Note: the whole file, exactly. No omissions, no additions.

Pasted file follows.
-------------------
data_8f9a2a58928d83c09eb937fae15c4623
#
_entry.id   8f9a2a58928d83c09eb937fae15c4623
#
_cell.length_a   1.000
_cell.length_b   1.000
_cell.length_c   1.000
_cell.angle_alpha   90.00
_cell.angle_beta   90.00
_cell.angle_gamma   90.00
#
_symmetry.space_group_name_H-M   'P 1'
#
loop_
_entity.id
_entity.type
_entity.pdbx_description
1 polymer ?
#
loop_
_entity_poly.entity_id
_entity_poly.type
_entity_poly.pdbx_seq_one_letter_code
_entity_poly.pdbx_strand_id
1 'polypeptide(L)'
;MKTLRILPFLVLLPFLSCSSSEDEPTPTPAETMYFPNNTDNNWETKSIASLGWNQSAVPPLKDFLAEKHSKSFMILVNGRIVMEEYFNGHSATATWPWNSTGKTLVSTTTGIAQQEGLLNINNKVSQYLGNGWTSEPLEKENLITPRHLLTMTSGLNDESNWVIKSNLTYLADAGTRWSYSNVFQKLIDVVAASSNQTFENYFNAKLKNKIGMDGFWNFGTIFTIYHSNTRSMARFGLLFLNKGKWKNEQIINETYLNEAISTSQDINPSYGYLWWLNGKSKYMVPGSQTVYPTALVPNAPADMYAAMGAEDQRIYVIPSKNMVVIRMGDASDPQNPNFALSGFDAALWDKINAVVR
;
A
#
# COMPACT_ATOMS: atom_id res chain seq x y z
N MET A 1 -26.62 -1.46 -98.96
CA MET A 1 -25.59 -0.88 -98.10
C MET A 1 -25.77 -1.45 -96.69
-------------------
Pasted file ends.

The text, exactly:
data_8f9a2a58928d83c09eb937fae15c4623
#
_entry.id   8f9a2a58928d83c09eb937fae15c4623
#
_cell.length_a   1.000
_cell.length_b   1.000
_cell.length_c   1.000
_cell.angle_alpha   90.00
_cell.angle_beta   90.00
_cell.angle_gamma   90.00
#
_symmetry.space_group_name_H-M   'P 1'
#
loop_
_entity.id
_entity.type
_entity.pdbx_description
1 polymer ?
#
loop_
_entity_poly.entity_id
_entity_poly.type
_entity_poly.pdbx_seq_one_letter_code
_entity_poly.pdbx_strand_id
1 'polypeptide(L)'
;MKTLRILPFLVLLPFLSCSSSEDEPTPTPAETMYFPNNTDNNWETKSIASLGWNQSAVPPLKDFLAEKHSKSFMILVNGRIVMEEYFNGHSATATWPWNSTGKTLVSTTTGIAQQEGLLNINNKVSQYLGNGWTSEPLEKENLITPRHLLTMTSGLNDESNWVIKSNLTYLADAGTRWSYSNVFQKLIDVVAASSNQTFENYFNAKLKNKIGMDGFWNFGTIFTIYHSNTRSMARFGLLFLNKGKWKNEQIINETYLNEAISTSQDINPSYGYLWWLNGKSKYMVPGSQTVYPTALVPNAPADMYAAMGAEDQRIYVIPSKNMVVIRMGDASDPQNPNFALSGFDAALWDKINAVVR
;
A
#
# COMPACT_ATOMS: atom_id res chain seq x y z
N MET A 1 -26.62 -1.46 -98.96
CA MET A 1 -25.59 -0.88 -98.10
C MET A 1 -25.77 -1.45 -96.69